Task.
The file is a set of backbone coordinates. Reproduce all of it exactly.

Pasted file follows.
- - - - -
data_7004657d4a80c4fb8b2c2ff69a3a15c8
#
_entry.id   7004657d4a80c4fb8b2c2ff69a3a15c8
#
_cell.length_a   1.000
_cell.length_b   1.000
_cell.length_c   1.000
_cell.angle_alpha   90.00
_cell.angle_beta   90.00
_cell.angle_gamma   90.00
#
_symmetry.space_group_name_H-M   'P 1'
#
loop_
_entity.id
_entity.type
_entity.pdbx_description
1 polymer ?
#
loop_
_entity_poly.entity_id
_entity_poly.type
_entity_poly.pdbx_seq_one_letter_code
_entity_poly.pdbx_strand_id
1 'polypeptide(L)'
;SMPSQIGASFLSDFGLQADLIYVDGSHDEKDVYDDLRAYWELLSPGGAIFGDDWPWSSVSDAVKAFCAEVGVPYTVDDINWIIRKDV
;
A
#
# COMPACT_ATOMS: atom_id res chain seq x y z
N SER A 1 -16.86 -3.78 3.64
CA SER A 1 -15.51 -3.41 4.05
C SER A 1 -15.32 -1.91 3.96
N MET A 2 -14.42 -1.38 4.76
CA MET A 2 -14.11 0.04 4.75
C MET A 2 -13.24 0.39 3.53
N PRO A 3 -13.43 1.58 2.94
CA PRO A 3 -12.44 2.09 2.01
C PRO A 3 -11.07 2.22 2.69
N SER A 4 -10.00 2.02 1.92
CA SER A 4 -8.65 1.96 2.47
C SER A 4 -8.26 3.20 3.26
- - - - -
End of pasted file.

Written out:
data_7004657d4a80c4fb8b2c2ff69a3a15c8
#
_entry.id   7004657d4a80c4fb8b2c2ff69a3a15c8
#
_cell.length_a   1.000
_cell.length_b   1.000
_cell.length_c   1.000
_cell.angle_alpha   90.00
_cell.angle_beta   90.00
_cell.angle_gamma   90.00
#
_symmetry.space_group_name_H-M   'P 1'
#
loop_
_entity.id
_entity.type
_entity.pdbx_description
1 polymer ?
#
loop_
_entity_poly.entity_id
_entity_poly.type
_entity_poly.pdbx_seq_one_letter_code
_entity_poly.pdbx_strand_id
1 'polypeptide(L)'
;SMPSQIGASFLSDFGLQADLIYVDGSHDEKDVYDDLRAYWELLSPGGAIFGDDWPWSSVSDAVKAFCAEVGVPYTVDDINWIIRKDV
;
A
#
# COMPACT_ATOMS: atom_id res chain seq x y z
N SER A 1 -16.86 -3.78 3.64
CA SER A 1 -15.51 -3.41 4.05
C SER A 1 -15.32 -1.91 3.96
N MET A 2 -14.42 -1.38 4.76
CA MET A 2 -14.11 0.04 4.75
C MET A 2 -13.24 0.39 3.53
N PRO A 3 -13.43 1.58 2.94
CA PRO A 3 -12.44 2.09 2.01
C PRO A 3 -11.07 2.22 2.69
N SER A 4 -10.00 2.02 1.92
CA SER A 4 -8.65 1.96 2.47
C SER A 4 -8.26 3.20 3.26